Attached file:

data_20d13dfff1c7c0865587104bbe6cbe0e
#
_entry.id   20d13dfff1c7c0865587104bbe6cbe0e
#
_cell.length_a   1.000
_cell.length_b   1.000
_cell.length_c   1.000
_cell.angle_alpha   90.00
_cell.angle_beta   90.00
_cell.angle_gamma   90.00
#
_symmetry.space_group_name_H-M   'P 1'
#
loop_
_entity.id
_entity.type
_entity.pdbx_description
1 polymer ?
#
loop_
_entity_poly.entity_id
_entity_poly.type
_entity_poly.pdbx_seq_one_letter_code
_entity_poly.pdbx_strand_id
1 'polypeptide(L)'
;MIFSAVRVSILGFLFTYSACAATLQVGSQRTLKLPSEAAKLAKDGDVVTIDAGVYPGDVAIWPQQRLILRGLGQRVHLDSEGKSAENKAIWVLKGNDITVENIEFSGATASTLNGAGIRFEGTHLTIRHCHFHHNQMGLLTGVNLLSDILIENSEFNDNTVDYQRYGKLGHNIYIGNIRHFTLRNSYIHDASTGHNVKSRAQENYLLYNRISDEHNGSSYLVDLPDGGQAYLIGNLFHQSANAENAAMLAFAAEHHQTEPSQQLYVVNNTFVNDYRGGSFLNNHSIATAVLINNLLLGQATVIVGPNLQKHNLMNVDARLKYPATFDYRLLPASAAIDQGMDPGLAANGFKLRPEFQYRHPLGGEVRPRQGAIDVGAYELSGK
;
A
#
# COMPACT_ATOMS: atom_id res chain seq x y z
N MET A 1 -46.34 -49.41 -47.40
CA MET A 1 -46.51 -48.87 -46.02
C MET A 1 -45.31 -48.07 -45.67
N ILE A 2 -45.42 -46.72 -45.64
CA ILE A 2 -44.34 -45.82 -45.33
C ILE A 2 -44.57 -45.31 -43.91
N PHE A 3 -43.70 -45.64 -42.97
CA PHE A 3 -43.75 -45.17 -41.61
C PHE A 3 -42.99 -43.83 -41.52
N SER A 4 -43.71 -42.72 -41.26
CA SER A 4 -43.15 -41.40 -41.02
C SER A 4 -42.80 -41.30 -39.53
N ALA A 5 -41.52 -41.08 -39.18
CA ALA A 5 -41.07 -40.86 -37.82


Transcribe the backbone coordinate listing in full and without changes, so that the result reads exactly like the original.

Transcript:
data_20d13dfff1c7c0865587104bbe6cbe0e
#
_entry.id   20d13dfff1c7c0865587104bbe6cbe0e
#
_cell.length_a   1.000
_cell.length_b   1.000
_cell.length_c   1.000
_cell.angle_alpha   90.00
_cell.angle_beta   90.00
_cell.angle_gamma   90.00
#
_symmetry.space_group_name_H-M   'P 1'
#
loop_
_entity.id
_entity.type
_entity.pdbx_description
1 polymer ?
#
loop_
_entity_poly.entity_id
_entity_poly.type
_entity_poly.pdbx_seq_one_letter_code
_entity_poly.pdbx_strand_id
1 'polypeptide(L)'
;MIFSAVRVSILGFLFTYSACAATLQVGSQRTLKLPSEAAKLAKDGDVVTIDAGVYPGDVAIWPQQRLILRGLGQRVHLDSEGKSAENKAIWVLKGNDITVENIEFSGATASTLNGAGIRFEGTHLTIRHCHFHHNQMGLLTGVNLLSDILIENSEFNDNTVDYQRYGKLGHNIYIGNIRHFTLRNSYIHDASTGHNVKSRAQENYLLYNRISDEHNGSSYLVDLPDGGQAYLIGNLFHQSANAENAAMLAFAAEHHQTEPSQQLYVVNNTFVNDYRGGSFLNNHSIATAVLINNLLLGQATVIVGPNLQKHNLMNVDARLKYPATFDYRLLPASAAIDQGMDPGLAANGFKLRPEFQYRHPLGGEVRPRQGAIDVGAYELSGK
;
A
#
# COMPACT_ATOMS: atom_id res chain seq x y z
N MET A 1 -46.34 -49.41 -47.40
CA MET A 1 -46.51 -48.87 -46.02
C MET A 1 -45.31 -48.07 -45.67
N ILE A 2 -45.42 -46.72 -45.64
CA ILE A 2 -44.34 -45.82 -45.33
C ILE A 2 -44.57 -45.31 -43.91
N PHE A 3 -43.70 -45.64 -42.97
CA PHE A 3 -43.75 -45.17 -41.61
C PHE A 3 -42.99 -43.83 -41.52
N SER A 4 -43.71 -42.72 -41.26
CA SER A 4 -43.15 -41.40 -41.02
C SER A 4 -42.80 -41.30 -39.53
N ALA A 5 -41.52 -41.08 -39.18
CA ALA A 5 -41.07 -40.86 -37.82